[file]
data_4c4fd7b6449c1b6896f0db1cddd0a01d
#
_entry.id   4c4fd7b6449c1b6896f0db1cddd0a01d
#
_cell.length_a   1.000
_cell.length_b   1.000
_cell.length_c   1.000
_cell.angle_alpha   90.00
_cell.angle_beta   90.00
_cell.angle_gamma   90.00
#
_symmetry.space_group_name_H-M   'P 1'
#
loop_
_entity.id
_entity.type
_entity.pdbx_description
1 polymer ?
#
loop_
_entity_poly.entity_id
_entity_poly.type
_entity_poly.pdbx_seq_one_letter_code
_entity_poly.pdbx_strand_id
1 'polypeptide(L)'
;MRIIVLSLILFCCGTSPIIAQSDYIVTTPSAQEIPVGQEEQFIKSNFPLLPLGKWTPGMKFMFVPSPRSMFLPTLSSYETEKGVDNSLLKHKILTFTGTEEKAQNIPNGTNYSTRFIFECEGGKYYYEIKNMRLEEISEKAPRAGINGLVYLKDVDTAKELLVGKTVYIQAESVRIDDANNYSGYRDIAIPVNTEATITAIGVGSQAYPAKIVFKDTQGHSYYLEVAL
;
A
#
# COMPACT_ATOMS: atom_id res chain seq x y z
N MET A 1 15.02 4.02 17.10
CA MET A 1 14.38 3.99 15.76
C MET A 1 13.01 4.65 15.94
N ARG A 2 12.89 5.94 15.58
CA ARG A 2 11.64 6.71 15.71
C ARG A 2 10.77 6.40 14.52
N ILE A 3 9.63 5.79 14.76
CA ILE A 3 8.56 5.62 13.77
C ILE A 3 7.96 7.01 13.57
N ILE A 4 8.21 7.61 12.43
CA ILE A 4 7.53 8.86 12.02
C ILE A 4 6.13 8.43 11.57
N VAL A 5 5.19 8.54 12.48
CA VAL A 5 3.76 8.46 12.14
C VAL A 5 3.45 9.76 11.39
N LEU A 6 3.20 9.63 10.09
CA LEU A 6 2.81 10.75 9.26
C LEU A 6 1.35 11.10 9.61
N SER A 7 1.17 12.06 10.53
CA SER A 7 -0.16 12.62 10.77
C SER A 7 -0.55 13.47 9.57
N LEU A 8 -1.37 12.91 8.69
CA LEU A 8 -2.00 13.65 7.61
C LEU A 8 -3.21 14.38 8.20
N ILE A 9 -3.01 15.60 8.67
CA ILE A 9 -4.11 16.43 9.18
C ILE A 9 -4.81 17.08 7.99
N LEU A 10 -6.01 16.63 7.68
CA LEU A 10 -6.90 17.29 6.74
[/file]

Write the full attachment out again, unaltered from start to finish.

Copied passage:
data_4c4fd7b6449c1b6896f0db1cddd0a01d
#
_entry.id   4c4fd7b6449c1b6896f0db1cddd0a01d
#
_cell.length_a   1.000
_cell.length_b   1.000
_cell.length_c   1.000
_cell.angle_alpha   90.00
_cell.angle_beta   90.00
_cell.angle_gamma   90.00
#
_symmetry.space_group_name_H-M   'P 1'
#
loop_
_entity.id
_entity.type
_entity.pdbx_description
1 polymer ?
#
loop_
_entity_poly.entity_id
_entity_poly.type
_entity_poly.pdbx_seq_one_letter_code
_entity_poly.pdbx_strand_id
1 'polypeptide(L)'
;MRIIVLSLILFCCGTSPIIAQSDYIVTTPSAQEIPVGQEEQFIKSNFPLLPLGKWTPGMKFMFVPSPRSMFLPTLSSYETEKGVDNSLLKHKILTFTGTEEKAQNIPNGTNYSTRFIFECEGGKYYYEIKNMRLEEISEKAPRAGINGLVYLKDVDTAKELLVGKTVYIQAESVRIDDANNYSGYRDIAIPVNTEATITAIGVGSQAYPAKIVFKDTQGHSYYLEVAL
;
A
#
# COMPACT_ATOMS: atom_id res chain seq x y z
N MET A 1 15.02 4.02 17.10
CA MET A 1 14.38 3.99 15.76
C MET A 1 13.01 4.65 15.94
N ARG A 2 12.89 5.94 15.58
CA ARG A 2 11.64 6.71 15.71
C ARG A 2 10.77 6.40 14.52
N ILE A 3 9.63 5.79 14.76
CA ILE A 3 8.56 5.62 13.77
C ILE A 3 7.96 7.01 13.57
N ILE A 4 8.21 7.61 12.43
CA ILE A 4 7.53 8.86 12.02
C ILE A 4 6.13 8.43 11.57
N VAL A 5 5.19 8.54 12.48
CA VAL A 5 3.76 8.46 12.14
C VAL A 5 3.45 9.76 11.39
N LEU A 6 3.20 9.63 10.09
CA LEU A 6 2.81 10.75 9.26
C LEU A 6 1.35 11.10 9.61
N SER A 7 1.17 12.06 10.53
CA SER A 7 -0.16 12.62 10.77
C SER A 7 -0.55 13.47 9.57
N LEU A 8 -1.37 12.91 8.69
CA LEU A 8 -2.00 13.65 7.61
C LEU A 8 -3.21 14.38 8.20
N ILE A 9 -3.01 15.60 8.67
CA ILE A 9 -4.11 16.43 9.18
C ILE A 9 -4.81 17.08 7.99
N LEU A 10 -6.01 16.63 7.68
CA LEU A 10 -6.90 17.29 6.74